Content

The 66 chapters of Isaiah consist primarily of prophecies of the judgments awaiting nations that are persecuting Judah. These nations include Babylon, Assyria, Philistia, Moab, Syria, Israel (the northern kingdom), Ethiopia, Egypt, Arabia, and Phoenicia. The prophecies concerning them can be summarized as saying that God is the God of the whole earth, and that nations which think of themselves as secure in their own power might well be conquered by other nations, at God's command. Kingdom of Judah (Hebrew מַלְכוּת יְהוּדָה, Standard Hebrew Malḫut YÉ™huda, Tiberian Hebrew Malḵûṯ YÉ™hûḏāh) in the times of the Hebrew Bible, was the nation formed from the territories of the tribes of Judah, Simeon, and Benjamin after the Kingdom of Israel was divided, and was named after Judah... For other uses, see Babylon (disambiguation). ... In the Middle Bronze Age Assyria was a region on the Upper Tigris river, named for its original capital, the ancient city of Assur (Akkadian: ; Hebrew: , Aramaic: ). Later, as a nation and empire that came to control all of the Fertile Crescent, Egypt and much of Anatolia, the term Assyria... The historic Philistines (see note Philistines below) were a people that inhabited the southern coast of Canaan around the time of the arrival of the Israelites, their territory being named Philistia in later contexts. ... Moab (Hebrew: מוֹאָב, Standard Tiberian  ; Greek Μωάβ ; Arabic مؤاب, Assyrian Muaba, Maba, Maab ; Egyptian Muab) is the historical name for a mountainous strip of land in modern-day Jordan running along the eastern shore of the Dead Sea. ... The Arabian Peninsula The Arabian Peninsula is a mainly desert peninsula in Southwest Asia at the junction of Africa and Asia and an important part of the greater Middle East. ... Phoenicia (or Phenicia ,[1] from Biblical Phenice [1]) was an ancient civilization centered in the north of ancient Canaan, with its heartland along the coast of modern day Lebanon & Syria [2] Phoenician civilization was an enterprising maritime trading culture that spread across the Mediterranean during the first millennium BC, between... It has been suggested that Yahweh be merged into this article or section. ...

The Book of Isaiah
The Book of Isaiah

The judgments, however, are not only against those who persecute Isaiah's country, Judah. Chapters 1-5 and 28-29 prophesy judgment against Judah itself. Judah thinks itself safe because of its covenant relationship with God. However, God tells Judah (through Isaiah) that the covenant cannot protect them when they have broken it by idolatry, the worship of other gods, and by acts of injustice and cruelty, which oppose God's law. Image File history File links Download high-resolution version (1542x2048, 1096 KB) [edit] Summary [edit] Licensing File links The following pages on the English Wikipedia link to this file (pages on other projects are not listed): Book of Isaiah Devarim (parsha) ... Image File history File links Download high-resolution version (1542x2048, 1096 KB) [edit] Summary [edit] Licensing File links The following pages on the English Wikipedia link to this file (pages on other projects are not listed): Book of Isaiah Devarim (parsha) ...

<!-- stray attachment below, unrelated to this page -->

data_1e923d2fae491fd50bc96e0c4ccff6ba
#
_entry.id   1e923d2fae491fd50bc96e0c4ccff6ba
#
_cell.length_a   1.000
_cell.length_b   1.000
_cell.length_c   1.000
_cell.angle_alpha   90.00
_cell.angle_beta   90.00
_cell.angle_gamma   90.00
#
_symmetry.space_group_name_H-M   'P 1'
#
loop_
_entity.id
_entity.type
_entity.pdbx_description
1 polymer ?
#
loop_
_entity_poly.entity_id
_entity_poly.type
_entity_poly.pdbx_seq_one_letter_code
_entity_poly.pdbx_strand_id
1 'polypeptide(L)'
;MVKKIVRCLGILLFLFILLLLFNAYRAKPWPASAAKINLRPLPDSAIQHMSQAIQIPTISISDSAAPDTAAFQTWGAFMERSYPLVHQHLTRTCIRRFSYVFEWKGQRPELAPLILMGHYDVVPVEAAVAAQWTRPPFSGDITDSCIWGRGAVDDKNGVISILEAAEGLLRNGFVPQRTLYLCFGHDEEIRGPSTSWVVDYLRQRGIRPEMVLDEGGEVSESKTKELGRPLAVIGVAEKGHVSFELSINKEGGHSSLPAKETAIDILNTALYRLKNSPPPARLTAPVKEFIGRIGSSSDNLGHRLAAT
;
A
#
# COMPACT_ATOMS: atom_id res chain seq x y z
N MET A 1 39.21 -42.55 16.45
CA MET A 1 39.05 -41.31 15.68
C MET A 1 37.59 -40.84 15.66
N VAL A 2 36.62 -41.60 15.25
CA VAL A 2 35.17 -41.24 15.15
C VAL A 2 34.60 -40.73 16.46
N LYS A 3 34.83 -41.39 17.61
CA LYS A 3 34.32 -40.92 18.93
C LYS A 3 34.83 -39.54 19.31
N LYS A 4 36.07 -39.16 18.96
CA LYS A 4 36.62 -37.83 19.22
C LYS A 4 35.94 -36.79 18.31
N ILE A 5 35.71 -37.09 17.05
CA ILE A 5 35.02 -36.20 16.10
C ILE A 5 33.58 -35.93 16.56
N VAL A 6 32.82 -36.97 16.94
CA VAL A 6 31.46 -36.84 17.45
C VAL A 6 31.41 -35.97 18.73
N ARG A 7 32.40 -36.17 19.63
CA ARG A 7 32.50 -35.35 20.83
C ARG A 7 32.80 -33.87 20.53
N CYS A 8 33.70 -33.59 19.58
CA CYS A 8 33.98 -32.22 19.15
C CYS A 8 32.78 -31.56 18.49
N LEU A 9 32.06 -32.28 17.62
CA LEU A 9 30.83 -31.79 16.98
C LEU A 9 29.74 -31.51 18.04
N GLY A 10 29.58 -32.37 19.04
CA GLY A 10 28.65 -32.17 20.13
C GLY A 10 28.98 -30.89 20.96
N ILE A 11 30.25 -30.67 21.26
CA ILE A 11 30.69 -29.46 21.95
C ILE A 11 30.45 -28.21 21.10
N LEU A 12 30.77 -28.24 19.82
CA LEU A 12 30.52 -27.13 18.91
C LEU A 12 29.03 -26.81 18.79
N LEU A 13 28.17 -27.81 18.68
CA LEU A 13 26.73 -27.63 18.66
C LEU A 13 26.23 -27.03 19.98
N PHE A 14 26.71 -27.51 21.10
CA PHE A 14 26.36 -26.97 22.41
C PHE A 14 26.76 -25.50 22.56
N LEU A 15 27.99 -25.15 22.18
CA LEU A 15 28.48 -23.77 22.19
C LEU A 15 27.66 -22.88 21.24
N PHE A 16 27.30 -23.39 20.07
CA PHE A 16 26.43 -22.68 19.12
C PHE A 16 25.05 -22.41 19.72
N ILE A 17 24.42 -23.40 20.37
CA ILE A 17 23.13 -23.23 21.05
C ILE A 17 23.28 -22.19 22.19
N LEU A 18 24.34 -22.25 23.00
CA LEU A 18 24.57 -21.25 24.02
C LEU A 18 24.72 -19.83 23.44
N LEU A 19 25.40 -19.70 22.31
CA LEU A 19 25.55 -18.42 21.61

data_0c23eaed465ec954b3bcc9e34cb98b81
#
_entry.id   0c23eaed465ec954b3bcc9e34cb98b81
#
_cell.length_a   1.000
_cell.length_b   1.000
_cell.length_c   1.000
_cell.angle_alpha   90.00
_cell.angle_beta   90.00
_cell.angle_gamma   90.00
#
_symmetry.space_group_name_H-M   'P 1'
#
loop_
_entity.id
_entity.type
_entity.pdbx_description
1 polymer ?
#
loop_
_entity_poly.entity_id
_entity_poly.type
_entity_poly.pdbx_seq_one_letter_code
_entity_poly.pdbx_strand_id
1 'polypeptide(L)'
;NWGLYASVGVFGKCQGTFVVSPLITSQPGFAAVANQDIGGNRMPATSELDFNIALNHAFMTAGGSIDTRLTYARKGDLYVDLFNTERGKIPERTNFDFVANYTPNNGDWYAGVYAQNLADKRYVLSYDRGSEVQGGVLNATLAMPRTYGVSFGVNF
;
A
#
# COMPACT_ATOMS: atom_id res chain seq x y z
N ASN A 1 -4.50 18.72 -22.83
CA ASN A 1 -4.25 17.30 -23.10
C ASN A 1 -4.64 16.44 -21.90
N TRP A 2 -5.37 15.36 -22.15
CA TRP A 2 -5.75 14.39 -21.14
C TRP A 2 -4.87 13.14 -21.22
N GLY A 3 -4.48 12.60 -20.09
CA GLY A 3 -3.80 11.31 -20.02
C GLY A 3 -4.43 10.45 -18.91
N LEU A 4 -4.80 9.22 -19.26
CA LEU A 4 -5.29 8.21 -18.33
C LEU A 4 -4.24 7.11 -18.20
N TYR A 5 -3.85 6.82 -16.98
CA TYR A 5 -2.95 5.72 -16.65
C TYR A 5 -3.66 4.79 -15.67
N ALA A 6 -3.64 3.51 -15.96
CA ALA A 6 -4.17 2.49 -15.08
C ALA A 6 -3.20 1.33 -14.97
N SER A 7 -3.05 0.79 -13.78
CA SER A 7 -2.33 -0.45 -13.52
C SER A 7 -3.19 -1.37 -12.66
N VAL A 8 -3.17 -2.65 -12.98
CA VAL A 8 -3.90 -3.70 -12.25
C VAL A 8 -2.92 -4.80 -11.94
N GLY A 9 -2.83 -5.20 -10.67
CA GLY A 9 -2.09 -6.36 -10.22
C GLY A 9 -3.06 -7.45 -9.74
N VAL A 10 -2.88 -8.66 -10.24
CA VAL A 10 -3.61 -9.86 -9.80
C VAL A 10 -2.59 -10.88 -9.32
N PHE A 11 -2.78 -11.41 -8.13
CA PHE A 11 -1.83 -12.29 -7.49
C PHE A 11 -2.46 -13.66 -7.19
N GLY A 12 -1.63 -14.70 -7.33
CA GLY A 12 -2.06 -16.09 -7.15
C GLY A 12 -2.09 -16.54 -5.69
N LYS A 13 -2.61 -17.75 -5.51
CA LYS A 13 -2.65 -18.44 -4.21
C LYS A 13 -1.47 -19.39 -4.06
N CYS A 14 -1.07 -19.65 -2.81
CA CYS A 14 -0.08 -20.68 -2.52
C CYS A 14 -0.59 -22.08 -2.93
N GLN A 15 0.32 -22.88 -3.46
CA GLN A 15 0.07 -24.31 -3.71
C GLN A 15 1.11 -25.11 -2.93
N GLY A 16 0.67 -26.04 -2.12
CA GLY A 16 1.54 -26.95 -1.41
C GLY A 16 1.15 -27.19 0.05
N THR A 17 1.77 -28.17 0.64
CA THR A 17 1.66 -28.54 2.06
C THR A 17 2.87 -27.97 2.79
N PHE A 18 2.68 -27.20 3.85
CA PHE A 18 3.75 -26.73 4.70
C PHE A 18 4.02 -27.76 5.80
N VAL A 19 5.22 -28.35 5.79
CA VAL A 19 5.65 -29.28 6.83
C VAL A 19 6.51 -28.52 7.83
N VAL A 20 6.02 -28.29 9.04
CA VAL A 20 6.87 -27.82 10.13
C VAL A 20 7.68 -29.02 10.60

Some exceptions to this overall foretelling of doom do occur, throughout the early chapters of the book. Chapter 6 describes Isaiah's call to be a prophet of God. Chapters 35-39 provide historical material about King Hezekiah and his triumph of faith in God. Hezekiah (or Ezekias) (Hebrew: חזקיה or חזקיהו, God has strengthened) was the 13th king of indepedent Judah and the son of King Ahaz and Abijah (2 Chronicles 29:1), who was a daughter of a man (who was not the prophet) named Zechariah. ...


Chapters 24-34, while too complex to characterize easily, are primarily concerned with prophecies of a "Messiah," a person anointed or given power by God, and of the Messiah's kingdom, where justice and righteousness will reign. This section is seen by Jews as describing an actual king, a descendant of their great king, David, who will make Judah a great kingdom and Jerusalem a truly holy city. It is traditionally seen by Christians as describing Jesus, who was, according to Christian genealogy, descended from David, and who began a non-political kingdom of justice which will one day encompass the whole earth. A number of modern scholars believe that it describes, in somewhat idealized terms, King Hezekiah, who was a descendant of David, and who tried to make Jerusalem into a holy city. In Judaism, the Messiah (Hebrew: , Standard  Tiberian ; Aramaic: , ; Arabic: , ; the Anointed One) at first meant any person who was anointed with oi on rising to a certain position among the ancient Israelites, at first that of High priest, later that of King and also that of a prophet. ... For other uses, see Jerusalem (disambiguation). ... Christianity percentage by country, purple is highest, orange is lowest Topics in Christianity Movements · Denominations Ecumenism · Preaching · Prayer Music · Liturgy · Calendar Symbols · Art · Criticism Important figures Apostle Paul · Church Fathers Constantine · Athanasius · Augustine Anselm · Aquinas · Palamas · Wycliffe Tyndale · Luther · Calvin · Wesley Arius · Marcion of Sinope Pope · Archbishop of Canterbury Patriarch... This article is about Jesus of Nazareth. ...